Ruth: Attempting a report again. Saturday's was lost due to some technical problem. The Third Estate Sunday Review wrote about Kyle Snyder on Sunday and that was one of the topics I covered in the lost report. I enjoyed their editorial and Mike Howell's Vancouver Courier report on Kyle Snyder which features a photo of Mr. Snyder with a guitar. Mr. Howell recounted Mr. Snyder's experiences in Iraq and what led him to decide to leave the military in April of 2005. What I wondered was what would happen if, in one week, all the people who self-checked out of the U.S. military turned themselves in?
How would the system handle that? Would they be able to? I thought of the old Woody Allen joke, from Love & Death and delivered by Diane Keaton, of how if everyone "If everyone went to the same restaurant on the same night and ordered blintzes, there'd be chaos."
For the record, I am not advocating that. I say that not out of fear of an overwhelmed military justice system. I say that because I firmly believe that if you think a war is illegal then it is your duty to stand up to it and if that means self-check out, then so be it.
I think we have seen more bravery from those who have left the military on their own than we have seen in six years from the current administration.
But to stay with that thought for a moment more, what would it mean to coverage? Would there be more or would there be less?
Regardless of the hypothetical, Kyle Snyder announced return comes at a time when we have seen some very disappointing coverage of war resisters from independent media. This was one of the key stories of the summer as various people went public or, in some case, went even more public. Court-martials and Article 32 hearings began and ended as most of us were left to wonder where was independent media?
Maybe they failed to grasp what was going on? If that were the case, they have had plenty of time to process it and I will be very curious to see how they do or do not cover Mr. Snyder?
Community member Greg noted Stephen Philion's interview with professor, author and Vietnam vet Jerry Lembcke in CounterPunch. In the interview, the two men discuss the Vietnam spitting myth that took hold despite reality. They also address how a slogan was used to tap down on dissent in this war and Professor Lembcke offers a criticism about some anti-war rallies that, my opinion, also applies to independent media coverage. I would boil that down to watering down your message to play safe. The sort of option that one might use if they wanted to cover Iraq but were more comfortable hiding behind what, for instances, generals say as opposed to what the people say.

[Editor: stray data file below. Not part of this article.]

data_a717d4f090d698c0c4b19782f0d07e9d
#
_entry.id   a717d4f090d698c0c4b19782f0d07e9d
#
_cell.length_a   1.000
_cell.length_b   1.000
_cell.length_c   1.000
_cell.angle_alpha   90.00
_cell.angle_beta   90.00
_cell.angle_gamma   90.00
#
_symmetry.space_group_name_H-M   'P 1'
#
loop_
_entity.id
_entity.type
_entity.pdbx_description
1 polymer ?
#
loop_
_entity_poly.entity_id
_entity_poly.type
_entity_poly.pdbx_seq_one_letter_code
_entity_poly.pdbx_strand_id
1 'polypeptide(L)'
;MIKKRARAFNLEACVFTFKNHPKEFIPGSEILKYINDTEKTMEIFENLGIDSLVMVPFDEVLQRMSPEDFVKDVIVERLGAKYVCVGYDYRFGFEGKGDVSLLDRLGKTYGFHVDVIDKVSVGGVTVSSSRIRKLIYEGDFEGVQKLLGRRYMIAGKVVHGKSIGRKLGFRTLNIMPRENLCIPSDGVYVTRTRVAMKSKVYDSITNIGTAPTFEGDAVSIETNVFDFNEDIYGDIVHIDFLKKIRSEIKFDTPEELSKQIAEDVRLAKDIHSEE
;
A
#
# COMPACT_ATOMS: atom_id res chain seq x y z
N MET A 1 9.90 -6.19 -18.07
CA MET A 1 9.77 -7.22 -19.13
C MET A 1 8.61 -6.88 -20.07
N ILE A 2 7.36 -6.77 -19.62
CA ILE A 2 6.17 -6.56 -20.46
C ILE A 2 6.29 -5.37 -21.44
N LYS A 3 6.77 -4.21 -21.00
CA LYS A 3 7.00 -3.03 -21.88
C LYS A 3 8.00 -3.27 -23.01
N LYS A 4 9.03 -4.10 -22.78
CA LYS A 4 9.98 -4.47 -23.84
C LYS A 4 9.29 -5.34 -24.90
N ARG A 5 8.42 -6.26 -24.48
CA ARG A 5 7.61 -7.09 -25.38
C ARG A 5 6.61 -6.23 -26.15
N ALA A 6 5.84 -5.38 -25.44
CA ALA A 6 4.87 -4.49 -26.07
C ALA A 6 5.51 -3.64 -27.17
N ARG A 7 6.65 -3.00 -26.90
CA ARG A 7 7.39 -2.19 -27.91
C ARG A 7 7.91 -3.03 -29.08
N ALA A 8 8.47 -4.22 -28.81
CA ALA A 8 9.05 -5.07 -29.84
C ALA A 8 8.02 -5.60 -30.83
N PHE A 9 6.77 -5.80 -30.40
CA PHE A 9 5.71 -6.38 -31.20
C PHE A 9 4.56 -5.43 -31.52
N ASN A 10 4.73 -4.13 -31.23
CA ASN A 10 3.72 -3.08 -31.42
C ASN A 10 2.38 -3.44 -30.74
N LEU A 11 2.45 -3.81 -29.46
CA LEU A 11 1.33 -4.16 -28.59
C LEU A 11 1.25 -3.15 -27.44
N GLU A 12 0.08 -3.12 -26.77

I can remember Vietnam and I cannot imagine any of my fellow activists buying into the line of "Let's hide behind the generals." But today that seems to be much more common as people hide in some sort of search of 'respectability' and 'reasoned.' There will never be anything 'respectable' or 'reasoned' about the illegal war and making the assumption that because military brass is critical of the orders coming out of the White House should not translate to, "Listen to us, we will bring all the troops home." That was not reality during Vietnam and it is not reality today.
But, after awhile, you have to wonder what is or passes for reality today? Sir! No Sir! has to be the most watched film in my family. We pass the DVD of the documentary back and forth, we have watched it together countless times. In the film, Professor Lembcke also addresses the myth of the spitting. He also speaks of how, at the time, the myth would not take hold because people knew what was going on. They knew, for instance, that among those protesting the war were vets and how you could read about that in Life and countless other periodicals as well as see it on your television set.
Today that is not the case. I can pick up an independent publication and read about everything except the peace movement. If someone, anyone, offers a critique and they are not a part of the movement, I can watch as independent media gloms on them. Sadly, that includes James Baker whose recent coverage should be clipped by Mr. Baker and put into a scrapbook because I am sure he has never received so many valentines in one year. But those protesting the war, the fact that it is illegal and immoral, they don't receive valentines, they really do not recieve coverage.
I share Rob and Kara's enthusiasm for Christian Hill's "Activists are a diverse group" and I share their regrest that the article, an important one, comes via a mainstream newspaper, The Olympian, and not one of our independent periodicals. As a grandmother of very active, very vocal teenagers and young adults opposed to the war, I find it amazing that so many columns are written by people willing to show off their own ignorance as they attack today's youth for not being active when, if you ask me, the ones not being active is independnent media which acts not as a leader in covering the illegal war but as outlets fearful of not toeing the line.
In my last posted report, I specifically critized Democracy Now! so one topic I touched on in the lost report was the interview Amy Goodman did last week with Staughton Lynd which is the type of coverage we should be seeing much more of. From where I sit, in my golden years, I do not see young people refusing to participate or shirking their responsibilities to stop the war. I cannot same the same about most of the independent media, print version, which seems to think telling us what lie was told on TV or acting as the same sort of mouthpiece for 'officials' as the mainstream media does is more important than addressing the war and covering the peace movement. Though not as old as me, I am sure they are old enough to know better.
the third estate sunday review
love and death
the common ills